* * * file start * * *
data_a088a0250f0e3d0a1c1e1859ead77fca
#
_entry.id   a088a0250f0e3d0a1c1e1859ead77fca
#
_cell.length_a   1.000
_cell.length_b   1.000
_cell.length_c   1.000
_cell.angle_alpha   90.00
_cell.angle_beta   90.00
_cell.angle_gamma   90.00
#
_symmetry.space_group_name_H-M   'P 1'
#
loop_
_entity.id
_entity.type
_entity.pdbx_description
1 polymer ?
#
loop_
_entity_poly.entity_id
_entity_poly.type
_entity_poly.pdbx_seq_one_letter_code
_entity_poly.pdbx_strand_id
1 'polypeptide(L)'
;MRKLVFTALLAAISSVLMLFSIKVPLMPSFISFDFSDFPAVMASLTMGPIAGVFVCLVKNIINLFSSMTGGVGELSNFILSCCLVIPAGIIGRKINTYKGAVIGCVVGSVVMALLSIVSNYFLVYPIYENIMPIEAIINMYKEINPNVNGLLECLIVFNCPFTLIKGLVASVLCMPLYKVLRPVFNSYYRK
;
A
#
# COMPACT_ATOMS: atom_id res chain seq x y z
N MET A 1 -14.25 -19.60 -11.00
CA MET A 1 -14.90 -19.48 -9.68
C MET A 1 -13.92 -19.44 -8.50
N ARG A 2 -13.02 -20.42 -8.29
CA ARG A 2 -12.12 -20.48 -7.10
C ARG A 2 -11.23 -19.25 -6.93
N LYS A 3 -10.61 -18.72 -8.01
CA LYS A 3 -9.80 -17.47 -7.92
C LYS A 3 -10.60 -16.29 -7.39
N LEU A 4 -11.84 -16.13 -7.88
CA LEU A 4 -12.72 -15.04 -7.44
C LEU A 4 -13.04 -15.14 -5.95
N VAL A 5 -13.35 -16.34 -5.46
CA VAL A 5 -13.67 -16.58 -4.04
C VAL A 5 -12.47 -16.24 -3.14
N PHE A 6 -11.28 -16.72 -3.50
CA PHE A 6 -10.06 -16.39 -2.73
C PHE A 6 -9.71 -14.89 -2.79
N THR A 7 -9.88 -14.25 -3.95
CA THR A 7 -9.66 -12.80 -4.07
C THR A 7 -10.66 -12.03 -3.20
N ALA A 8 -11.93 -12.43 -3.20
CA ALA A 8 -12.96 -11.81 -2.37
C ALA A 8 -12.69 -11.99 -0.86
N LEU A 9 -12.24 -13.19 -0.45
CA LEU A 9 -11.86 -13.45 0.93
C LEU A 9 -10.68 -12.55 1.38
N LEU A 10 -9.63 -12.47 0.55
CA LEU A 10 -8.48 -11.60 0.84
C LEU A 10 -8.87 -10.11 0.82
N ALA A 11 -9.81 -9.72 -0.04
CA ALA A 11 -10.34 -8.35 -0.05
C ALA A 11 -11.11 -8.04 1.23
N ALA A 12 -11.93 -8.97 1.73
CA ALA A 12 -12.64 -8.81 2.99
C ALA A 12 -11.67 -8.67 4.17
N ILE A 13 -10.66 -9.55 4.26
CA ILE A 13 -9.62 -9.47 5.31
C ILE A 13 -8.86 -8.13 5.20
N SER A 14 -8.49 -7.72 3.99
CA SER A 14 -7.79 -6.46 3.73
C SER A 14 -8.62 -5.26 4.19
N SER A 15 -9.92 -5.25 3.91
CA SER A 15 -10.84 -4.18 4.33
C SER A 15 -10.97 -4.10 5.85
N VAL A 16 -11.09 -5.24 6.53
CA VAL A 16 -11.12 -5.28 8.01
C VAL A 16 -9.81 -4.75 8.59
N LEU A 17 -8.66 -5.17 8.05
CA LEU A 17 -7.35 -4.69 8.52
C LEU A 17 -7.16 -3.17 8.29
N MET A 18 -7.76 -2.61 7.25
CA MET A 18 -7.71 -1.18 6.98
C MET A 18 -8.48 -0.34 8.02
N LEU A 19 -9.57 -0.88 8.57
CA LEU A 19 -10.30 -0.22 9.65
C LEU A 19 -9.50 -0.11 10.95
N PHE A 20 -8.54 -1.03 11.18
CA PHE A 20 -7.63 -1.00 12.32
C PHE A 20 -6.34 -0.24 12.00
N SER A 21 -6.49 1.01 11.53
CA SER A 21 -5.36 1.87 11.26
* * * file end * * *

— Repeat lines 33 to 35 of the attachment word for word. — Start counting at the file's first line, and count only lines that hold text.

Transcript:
C MET A 1 -13.92 -19.44 -8.50
N ARG A 2 -13.02 -20.42 -8.29
CA ARG A 2 -12.12 -20.48 -7.10